The Need for an Agile Desk Reference


In John Stenbeck’s book “PMI-ACP® and Certified Scrum Professional Exam Prep and Desk Reference” (or as I refer to it, the “Agile Desk Reference” for short), he talks briefly about why he created the book in the first place.

As you may be aware, for those studying for the Project Manager Professional certification exam, there is a single reference called the guide to the Project Management Body of Knowledge or the PMBOK Guide® for short.    However, in creating the PMI Agile Certified Practitioner or PMI-ACP® certification exam, PMI has not yet created a definitive guide that is considered “official” by the PMI organization.

Instead, they give a list of reference materials which include the following:

  • Agile Retrospectives: Making Good Teams Great by Esther Derby, Diana Larsen, Ken Schwaber
  • Agile Software Development The Cooperative Game by Alistair Cockburn
  • The Software Project Manager’s Bridge to Agility by Michele Sliger, Stacia Broderick
  • Coaching Agile Teams by Lyssa Adkins
  • Agile Project Management: Creating Innovative Products by Jim Highsmith
  • Becoming Agile: …in an imperfect world by Greg Smith, Ahmed Sidky
  • Agile Estimating and Planning by Mike Cohn
  • The Art of Agile Development by James Shore
  • User Stories Applied: For Agile Software Development by Mike Cohn
  • Agile Project Management with Scrum by Ken Schwaber
  • Lean-Agile Software Development: Achieving Enterprise Agility by Alan Shalloway, Guy Beaver, James R. Trott

The practical problem faced by someone wanting to study for the PMI-ACP® certification exam is that these books cost over $500 if you bought them all.    However, John Stenbeck found an even more fundamental problem faced by someone who decides to buy all 11 of these textbooks:   they don’t always agree with each, which creates the risk of confusion among those who are studying for the exam.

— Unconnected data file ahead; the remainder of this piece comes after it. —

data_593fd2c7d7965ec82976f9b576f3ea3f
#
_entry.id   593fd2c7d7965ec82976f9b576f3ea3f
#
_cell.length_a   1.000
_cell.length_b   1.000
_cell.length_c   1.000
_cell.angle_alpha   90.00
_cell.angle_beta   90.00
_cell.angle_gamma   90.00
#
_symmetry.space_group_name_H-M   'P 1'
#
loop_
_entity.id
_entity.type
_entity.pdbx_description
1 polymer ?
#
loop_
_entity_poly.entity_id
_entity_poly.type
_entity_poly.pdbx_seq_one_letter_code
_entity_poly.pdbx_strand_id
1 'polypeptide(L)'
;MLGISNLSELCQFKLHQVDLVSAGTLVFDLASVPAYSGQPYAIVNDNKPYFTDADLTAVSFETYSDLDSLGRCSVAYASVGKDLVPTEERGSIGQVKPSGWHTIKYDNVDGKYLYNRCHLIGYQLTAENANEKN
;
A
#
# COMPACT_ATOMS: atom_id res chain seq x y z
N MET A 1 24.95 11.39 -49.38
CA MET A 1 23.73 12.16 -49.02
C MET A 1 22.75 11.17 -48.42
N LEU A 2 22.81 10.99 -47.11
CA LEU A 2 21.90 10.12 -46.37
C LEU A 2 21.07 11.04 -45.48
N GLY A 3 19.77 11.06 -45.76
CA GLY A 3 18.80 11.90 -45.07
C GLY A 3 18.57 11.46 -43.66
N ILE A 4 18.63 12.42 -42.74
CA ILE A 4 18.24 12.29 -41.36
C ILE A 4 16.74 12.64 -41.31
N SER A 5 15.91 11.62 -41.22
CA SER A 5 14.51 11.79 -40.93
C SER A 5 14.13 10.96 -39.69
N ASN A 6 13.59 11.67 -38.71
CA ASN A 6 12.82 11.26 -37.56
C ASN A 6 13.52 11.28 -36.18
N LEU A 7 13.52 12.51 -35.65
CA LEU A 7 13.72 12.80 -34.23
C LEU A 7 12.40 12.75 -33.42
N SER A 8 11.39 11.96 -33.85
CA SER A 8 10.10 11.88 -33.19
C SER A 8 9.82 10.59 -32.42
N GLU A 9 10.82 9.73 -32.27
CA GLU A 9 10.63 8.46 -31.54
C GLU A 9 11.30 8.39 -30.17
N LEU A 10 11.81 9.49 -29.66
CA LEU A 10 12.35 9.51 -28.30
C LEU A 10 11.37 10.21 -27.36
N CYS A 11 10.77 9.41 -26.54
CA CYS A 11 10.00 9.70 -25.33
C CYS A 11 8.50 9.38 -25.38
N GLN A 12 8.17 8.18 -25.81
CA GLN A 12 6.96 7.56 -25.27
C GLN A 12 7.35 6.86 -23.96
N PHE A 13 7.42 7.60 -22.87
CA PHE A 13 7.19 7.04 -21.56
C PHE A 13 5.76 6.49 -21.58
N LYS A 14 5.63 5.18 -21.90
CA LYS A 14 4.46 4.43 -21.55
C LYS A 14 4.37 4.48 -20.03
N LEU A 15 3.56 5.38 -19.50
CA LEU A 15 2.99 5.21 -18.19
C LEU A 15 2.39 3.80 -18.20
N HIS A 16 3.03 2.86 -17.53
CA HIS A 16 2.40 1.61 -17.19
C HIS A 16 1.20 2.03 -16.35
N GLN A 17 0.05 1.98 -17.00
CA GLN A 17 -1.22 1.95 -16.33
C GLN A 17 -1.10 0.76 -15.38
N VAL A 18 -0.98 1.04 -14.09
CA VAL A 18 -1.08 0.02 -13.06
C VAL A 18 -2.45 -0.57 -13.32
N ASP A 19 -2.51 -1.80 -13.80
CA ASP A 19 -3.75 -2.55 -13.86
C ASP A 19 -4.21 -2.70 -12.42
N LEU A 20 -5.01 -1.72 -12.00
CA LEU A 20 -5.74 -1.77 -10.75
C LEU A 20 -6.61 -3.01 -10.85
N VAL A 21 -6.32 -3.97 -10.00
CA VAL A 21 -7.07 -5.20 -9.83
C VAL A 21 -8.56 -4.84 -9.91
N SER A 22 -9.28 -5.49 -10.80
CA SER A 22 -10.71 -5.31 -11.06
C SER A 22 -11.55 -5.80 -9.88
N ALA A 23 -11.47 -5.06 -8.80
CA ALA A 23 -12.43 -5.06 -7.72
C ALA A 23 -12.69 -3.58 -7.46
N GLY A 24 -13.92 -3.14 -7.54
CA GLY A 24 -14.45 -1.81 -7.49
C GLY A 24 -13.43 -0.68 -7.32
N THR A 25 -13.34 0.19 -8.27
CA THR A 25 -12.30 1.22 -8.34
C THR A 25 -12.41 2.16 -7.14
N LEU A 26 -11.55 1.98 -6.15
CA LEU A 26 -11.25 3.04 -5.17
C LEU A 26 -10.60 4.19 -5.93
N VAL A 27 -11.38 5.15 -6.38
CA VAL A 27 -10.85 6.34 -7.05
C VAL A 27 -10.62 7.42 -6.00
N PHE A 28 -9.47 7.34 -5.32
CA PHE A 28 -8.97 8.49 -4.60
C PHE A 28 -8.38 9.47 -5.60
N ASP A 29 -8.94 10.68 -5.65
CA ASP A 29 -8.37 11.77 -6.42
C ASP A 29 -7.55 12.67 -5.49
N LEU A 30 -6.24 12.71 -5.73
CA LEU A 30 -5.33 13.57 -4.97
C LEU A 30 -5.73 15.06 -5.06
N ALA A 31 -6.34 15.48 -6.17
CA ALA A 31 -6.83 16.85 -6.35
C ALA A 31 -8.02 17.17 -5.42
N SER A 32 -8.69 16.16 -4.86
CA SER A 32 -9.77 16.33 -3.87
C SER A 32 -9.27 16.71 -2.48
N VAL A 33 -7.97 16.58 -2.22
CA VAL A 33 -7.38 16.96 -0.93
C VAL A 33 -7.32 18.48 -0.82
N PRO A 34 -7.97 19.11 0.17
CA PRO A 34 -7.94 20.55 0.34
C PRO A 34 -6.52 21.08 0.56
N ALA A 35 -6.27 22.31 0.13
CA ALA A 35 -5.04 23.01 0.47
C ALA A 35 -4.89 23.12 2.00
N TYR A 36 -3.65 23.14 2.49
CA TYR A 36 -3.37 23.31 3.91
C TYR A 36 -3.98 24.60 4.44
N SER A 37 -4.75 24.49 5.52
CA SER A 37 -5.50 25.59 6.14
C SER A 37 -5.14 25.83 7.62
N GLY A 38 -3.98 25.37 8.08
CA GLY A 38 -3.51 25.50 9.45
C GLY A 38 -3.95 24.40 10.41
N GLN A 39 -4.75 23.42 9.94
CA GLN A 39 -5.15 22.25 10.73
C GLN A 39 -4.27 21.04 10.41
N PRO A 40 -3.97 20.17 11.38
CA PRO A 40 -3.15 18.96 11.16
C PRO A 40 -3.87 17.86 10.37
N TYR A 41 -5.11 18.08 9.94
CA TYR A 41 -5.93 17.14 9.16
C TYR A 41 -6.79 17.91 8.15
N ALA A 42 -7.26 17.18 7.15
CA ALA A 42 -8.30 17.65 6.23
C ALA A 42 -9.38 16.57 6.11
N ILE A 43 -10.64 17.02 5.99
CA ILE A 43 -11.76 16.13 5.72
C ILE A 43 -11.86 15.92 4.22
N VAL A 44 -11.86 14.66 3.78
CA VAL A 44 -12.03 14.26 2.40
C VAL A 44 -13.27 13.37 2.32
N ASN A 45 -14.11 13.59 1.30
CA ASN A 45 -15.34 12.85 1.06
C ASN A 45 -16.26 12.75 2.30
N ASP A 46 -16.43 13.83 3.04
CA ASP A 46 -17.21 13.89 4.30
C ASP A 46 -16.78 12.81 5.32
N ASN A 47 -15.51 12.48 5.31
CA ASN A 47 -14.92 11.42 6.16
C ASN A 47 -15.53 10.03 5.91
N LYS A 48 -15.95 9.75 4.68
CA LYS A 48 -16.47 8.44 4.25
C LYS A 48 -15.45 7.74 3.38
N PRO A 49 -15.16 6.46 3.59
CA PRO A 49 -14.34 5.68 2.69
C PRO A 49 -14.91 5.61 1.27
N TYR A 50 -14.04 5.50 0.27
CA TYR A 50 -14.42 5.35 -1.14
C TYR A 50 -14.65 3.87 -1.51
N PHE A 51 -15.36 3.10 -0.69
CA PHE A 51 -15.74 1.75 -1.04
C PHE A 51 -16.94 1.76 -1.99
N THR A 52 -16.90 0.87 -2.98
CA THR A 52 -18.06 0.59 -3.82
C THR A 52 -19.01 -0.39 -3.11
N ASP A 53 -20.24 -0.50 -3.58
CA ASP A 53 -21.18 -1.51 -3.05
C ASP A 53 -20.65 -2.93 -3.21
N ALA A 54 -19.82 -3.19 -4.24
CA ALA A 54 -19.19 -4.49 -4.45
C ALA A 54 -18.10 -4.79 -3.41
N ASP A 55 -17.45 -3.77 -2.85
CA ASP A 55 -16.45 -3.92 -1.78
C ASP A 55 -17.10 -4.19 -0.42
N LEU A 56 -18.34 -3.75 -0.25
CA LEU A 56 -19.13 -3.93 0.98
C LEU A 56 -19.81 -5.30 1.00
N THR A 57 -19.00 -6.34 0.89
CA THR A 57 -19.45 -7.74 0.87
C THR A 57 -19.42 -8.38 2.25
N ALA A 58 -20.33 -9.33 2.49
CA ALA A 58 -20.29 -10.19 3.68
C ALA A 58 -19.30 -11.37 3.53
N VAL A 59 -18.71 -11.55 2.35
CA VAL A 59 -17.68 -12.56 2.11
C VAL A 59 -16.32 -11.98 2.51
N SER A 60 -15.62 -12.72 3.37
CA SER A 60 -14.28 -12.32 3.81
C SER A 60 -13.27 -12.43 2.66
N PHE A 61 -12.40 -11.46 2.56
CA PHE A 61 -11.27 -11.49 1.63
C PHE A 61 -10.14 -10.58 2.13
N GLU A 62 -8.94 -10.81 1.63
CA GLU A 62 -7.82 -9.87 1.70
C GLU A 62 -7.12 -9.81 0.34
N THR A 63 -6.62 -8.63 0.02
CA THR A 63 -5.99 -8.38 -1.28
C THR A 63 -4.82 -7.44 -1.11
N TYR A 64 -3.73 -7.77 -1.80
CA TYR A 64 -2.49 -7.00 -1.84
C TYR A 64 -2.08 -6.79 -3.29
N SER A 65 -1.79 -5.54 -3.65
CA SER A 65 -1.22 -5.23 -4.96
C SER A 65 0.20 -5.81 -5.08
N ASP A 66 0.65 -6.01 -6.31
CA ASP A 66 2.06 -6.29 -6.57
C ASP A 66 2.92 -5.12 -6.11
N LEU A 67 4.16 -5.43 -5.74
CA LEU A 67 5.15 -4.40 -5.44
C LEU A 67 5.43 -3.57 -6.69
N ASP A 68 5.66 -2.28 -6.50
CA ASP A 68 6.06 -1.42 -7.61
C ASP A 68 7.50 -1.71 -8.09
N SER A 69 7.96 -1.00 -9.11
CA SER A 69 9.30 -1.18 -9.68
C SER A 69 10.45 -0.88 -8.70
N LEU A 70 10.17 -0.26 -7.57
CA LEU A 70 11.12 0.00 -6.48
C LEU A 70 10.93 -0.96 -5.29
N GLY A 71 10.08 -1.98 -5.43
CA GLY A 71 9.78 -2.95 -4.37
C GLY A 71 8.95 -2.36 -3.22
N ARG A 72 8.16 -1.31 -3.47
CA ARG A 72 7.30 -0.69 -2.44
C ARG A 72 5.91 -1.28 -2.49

That is why John Stenbeck created a single-volume Agile Desk Reference that taught the core principles of Agile and, in doing so, created a set of Agile project management processes that are analogous to the 47 traditional project management processes outlined in the PMBOK Guide®.    It is for that reason why I have chosen John Stenbeck’s Agile Desk Reference, not just because it does combine all of the Agile principles in one volume, but because of his innovative approach in presenting those principles.

The next post will talk about one additional innovation, and that is the fact that he has a version of the Agile Desk Reference which also contains the principles of Scrum for those who are going after the Certified Scrum Professional Exam from the Scrum Alliance.    His rationale for combining these two sets of principles in one volume is the subject of the next post.   Of course, you can get the Agile Desk Reference as a single volume without the added Scrum material if you so choose, but the next post contains a convincing argument for getting the expanded Agile Desk Reference.

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